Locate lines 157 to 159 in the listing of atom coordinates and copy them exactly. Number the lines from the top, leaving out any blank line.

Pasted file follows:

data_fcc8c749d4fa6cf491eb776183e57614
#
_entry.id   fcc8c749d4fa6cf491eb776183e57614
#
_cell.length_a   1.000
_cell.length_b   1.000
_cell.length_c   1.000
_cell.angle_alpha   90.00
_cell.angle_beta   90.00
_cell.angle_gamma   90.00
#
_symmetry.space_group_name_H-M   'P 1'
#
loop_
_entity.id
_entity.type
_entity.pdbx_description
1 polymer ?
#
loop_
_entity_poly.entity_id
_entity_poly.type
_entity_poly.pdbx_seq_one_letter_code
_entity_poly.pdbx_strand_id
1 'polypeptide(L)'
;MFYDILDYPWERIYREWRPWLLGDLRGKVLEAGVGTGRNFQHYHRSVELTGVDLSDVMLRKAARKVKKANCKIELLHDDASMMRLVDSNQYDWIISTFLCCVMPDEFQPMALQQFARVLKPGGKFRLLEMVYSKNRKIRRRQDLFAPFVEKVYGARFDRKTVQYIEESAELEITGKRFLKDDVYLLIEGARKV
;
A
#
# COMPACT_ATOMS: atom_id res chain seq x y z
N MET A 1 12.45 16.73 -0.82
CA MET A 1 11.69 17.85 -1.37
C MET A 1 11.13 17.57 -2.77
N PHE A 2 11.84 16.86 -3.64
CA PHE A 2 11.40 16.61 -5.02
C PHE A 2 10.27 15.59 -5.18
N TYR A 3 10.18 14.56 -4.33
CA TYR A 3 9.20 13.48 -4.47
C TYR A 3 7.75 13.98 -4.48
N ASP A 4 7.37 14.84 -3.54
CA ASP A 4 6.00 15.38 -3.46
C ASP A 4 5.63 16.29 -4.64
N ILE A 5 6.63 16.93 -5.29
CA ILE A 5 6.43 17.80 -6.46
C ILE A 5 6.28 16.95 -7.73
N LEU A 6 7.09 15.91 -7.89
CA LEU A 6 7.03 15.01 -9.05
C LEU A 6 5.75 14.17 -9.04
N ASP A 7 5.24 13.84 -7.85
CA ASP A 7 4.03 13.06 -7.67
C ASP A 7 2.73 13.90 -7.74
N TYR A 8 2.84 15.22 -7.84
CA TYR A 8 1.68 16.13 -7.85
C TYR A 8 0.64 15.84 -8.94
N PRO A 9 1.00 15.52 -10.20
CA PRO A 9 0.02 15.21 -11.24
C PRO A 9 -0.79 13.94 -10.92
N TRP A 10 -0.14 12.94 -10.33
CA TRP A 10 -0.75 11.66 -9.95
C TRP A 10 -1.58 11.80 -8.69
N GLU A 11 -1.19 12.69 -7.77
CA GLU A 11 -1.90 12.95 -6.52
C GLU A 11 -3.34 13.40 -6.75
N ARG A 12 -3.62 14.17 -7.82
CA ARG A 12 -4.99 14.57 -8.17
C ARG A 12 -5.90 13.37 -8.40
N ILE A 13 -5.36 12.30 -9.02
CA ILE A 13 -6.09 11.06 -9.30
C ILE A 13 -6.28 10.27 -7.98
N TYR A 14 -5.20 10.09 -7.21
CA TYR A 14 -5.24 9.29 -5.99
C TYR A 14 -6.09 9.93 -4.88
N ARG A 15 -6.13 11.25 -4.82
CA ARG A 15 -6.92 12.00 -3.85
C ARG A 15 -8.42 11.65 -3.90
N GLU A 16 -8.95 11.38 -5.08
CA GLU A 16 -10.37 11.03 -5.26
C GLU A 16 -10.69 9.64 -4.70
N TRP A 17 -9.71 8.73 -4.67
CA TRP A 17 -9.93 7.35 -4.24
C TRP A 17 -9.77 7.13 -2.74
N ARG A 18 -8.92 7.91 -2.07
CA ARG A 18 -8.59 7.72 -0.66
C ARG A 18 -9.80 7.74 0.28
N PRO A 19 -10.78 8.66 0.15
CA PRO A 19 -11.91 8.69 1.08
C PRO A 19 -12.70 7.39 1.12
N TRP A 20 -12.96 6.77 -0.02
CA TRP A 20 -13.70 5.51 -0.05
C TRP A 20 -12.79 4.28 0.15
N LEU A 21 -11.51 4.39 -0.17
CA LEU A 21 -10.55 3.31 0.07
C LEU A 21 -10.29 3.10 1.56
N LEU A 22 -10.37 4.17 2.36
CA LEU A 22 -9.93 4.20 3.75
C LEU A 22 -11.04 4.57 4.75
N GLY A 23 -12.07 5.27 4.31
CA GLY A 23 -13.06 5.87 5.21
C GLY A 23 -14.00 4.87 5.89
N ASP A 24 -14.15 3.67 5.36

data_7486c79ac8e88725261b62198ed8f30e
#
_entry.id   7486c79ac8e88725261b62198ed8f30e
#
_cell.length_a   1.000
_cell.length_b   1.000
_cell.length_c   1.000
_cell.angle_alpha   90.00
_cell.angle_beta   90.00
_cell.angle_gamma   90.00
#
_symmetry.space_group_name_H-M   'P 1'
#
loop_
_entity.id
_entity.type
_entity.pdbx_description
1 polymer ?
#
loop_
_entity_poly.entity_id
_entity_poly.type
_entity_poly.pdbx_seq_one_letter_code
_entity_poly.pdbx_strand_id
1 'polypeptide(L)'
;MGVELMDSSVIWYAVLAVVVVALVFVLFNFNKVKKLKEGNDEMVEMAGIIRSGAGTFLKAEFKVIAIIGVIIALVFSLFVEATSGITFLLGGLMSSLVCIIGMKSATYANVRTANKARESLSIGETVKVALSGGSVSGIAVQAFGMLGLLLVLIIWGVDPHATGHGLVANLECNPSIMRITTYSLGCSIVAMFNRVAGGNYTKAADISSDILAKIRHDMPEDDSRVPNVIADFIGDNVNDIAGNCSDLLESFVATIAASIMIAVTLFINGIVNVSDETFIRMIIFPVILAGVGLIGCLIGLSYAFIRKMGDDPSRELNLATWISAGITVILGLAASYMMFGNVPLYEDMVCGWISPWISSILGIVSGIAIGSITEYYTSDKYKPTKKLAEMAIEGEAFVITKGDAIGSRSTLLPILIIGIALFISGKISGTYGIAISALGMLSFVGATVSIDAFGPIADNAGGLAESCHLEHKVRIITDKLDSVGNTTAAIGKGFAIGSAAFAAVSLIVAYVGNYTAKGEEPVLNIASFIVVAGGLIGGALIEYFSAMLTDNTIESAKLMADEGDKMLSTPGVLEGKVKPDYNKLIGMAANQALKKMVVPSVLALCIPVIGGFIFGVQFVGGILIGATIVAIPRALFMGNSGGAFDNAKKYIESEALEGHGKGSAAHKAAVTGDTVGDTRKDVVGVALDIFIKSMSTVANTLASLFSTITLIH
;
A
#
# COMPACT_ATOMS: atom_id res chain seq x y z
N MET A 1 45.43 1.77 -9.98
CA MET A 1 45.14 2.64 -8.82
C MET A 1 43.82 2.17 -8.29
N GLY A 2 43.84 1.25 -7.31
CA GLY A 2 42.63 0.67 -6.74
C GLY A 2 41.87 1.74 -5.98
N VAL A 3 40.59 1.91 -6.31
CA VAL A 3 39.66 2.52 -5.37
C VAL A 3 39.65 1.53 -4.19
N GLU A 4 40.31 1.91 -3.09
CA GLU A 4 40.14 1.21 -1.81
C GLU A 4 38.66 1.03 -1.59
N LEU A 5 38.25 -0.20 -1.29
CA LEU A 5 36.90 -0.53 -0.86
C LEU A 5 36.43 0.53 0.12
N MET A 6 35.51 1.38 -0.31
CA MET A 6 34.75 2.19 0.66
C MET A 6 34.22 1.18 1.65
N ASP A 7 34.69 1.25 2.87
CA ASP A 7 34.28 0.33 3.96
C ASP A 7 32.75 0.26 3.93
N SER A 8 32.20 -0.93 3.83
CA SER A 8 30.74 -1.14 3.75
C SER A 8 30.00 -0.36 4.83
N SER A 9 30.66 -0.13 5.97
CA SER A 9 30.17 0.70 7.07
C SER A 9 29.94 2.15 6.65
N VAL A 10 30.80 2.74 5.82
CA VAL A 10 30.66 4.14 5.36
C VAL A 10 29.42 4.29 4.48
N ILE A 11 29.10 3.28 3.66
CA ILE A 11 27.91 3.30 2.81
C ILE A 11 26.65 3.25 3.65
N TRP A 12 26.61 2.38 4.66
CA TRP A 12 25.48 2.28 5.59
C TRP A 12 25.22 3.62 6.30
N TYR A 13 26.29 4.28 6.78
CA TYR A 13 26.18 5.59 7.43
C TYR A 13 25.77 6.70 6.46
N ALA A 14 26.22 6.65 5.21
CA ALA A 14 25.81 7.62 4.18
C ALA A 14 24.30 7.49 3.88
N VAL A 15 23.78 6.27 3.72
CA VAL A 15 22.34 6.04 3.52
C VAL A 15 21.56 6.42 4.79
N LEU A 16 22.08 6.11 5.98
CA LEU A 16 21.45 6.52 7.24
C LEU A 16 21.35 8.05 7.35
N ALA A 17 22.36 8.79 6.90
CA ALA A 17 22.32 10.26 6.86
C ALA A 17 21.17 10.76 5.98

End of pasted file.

C SER A 9 29.94 2.15 6.65
N VAL A 10 30.80 2.74 5.82
CA VAL A 10 30.66 4.14 5.36